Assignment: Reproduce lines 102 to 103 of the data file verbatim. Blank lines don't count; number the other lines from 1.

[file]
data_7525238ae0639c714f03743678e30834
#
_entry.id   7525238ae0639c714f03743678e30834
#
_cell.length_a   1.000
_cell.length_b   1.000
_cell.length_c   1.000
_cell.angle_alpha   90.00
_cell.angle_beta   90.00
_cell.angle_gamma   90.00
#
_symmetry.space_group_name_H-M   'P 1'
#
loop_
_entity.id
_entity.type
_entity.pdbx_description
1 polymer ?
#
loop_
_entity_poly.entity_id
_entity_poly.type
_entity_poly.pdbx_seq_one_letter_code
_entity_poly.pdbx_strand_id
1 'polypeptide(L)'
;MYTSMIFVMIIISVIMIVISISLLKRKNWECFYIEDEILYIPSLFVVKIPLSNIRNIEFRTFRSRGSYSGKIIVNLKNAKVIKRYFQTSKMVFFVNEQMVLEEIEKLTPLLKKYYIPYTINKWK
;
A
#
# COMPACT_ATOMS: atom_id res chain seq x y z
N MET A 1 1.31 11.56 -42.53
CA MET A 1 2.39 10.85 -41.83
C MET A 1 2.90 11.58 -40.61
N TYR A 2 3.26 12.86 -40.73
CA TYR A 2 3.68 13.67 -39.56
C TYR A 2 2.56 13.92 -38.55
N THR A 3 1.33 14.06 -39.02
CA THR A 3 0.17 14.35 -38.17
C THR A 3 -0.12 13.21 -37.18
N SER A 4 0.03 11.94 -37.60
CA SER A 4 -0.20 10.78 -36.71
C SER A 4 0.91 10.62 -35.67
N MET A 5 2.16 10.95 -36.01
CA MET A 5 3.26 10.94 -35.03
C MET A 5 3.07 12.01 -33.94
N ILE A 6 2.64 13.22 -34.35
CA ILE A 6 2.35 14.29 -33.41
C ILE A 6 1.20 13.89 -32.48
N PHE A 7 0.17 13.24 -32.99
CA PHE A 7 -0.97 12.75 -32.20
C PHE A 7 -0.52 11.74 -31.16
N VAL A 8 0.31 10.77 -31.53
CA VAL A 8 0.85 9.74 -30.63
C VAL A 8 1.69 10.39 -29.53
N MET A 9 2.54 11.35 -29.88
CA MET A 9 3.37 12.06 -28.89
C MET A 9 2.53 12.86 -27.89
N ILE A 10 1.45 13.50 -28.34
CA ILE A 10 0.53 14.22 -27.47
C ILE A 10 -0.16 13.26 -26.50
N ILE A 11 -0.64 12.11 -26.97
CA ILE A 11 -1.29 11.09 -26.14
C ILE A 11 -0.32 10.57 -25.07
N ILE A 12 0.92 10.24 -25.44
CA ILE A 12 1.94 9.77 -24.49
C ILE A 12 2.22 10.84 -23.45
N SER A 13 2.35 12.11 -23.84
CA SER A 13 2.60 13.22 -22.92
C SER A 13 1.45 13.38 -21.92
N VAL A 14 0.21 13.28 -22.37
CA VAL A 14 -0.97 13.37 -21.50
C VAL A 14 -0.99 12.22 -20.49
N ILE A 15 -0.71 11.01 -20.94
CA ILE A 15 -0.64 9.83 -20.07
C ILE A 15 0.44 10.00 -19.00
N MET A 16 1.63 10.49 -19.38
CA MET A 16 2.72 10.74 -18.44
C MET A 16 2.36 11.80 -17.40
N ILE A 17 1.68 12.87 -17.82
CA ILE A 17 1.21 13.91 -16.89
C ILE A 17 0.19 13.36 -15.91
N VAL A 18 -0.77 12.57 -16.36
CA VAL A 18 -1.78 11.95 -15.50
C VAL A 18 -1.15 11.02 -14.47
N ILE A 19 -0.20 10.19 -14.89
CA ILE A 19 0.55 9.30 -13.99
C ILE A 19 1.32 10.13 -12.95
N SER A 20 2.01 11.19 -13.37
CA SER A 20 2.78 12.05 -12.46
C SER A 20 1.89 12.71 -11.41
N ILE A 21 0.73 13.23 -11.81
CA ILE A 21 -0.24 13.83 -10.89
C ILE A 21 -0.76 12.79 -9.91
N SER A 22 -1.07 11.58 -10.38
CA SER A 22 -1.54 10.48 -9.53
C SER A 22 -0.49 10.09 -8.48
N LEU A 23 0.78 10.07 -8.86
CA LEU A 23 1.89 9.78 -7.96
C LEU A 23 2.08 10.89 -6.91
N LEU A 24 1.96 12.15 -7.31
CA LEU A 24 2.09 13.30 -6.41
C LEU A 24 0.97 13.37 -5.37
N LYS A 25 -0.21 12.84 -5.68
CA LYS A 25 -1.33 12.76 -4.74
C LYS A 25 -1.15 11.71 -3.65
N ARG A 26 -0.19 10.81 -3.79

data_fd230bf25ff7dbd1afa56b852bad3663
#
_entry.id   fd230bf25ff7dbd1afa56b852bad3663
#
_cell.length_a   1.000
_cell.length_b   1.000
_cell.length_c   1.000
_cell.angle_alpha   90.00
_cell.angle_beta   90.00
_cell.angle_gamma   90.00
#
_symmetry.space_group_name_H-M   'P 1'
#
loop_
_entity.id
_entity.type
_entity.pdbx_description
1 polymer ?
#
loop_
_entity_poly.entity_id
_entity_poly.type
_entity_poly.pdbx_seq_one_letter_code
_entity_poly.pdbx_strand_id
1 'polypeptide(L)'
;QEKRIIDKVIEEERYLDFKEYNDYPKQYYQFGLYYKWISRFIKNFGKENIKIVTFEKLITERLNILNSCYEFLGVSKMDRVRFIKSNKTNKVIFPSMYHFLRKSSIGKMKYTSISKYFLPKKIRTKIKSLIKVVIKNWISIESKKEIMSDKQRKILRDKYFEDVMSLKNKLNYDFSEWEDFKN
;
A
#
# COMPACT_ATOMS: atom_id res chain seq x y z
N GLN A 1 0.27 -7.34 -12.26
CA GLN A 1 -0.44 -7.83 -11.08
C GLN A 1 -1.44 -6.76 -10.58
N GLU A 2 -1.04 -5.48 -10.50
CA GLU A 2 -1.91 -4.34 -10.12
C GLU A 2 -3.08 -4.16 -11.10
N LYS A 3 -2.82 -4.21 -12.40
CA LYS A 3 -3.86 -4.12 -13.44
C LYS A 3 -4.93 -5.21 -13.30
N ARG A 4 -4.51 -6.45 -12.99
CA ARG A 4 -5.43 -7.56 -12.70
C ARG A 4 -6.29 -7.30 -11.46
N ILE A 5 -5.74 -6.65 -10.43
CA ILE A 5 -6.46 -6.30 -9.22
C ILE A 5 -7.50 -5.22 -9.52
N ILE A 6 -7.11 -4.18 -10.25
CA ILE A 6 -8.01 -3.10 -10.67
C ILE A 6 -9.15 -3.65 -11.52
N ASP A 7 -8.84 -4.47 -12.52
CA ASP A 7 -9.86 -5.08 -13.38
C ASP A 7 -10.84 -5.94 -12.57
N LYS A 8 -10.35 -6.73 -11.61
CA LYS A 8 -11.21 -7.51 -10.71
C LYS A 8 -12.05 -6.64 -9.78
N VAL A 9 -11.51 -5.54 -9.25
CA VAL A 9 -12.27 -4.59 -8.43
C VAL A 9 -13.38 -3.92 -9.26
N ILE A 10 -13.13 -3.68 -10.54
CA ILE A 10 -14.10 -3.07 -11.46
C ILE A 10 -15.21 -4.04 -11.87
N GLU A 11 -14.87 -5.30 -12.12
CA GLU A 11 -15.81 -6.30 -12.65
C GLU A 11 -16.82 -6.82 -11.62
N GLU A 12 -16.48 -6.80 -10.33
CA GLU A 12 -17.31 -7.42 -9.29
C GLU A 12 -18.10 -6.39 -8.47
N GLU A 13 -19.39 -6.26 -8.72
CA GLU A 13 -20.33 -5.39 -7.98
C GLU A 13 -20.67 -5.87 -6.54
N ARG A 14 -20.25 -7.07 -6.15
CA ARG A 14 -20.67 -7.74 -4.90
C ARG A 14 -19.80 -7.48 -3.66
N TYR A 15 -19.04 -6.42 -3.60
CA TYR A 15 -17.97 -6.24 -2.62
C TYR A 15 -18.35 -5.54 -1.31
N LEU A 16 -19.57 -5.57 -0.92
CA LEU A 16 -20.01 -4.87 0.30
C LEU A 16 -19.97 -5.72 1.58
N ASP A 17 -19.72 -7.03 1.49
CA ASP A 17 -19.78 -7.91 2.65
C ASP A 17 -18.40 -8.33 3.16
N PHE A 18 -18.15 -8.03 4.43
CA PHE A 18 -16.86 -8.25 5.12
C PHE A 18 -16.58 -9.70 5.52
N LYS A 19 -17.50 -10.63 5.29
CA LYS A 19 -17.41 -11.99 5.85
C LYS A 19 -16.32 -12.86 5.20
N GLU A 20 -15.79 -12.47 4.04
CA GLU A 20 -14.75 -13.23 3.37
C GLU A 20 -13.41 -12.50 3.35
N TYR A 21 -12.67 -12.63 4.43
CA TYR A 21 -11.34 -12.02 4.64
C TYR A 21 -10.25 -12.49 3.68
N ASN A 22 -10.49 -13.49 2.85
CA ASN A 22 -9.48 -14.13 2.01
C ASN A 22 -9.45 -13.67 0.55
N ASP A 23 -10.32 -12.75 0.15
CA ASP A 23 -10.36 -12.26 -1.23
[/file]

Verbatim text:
C LEU A 24 0.97 13.37 -5.37
N LYS A 25 -0.21 12.84 -5.68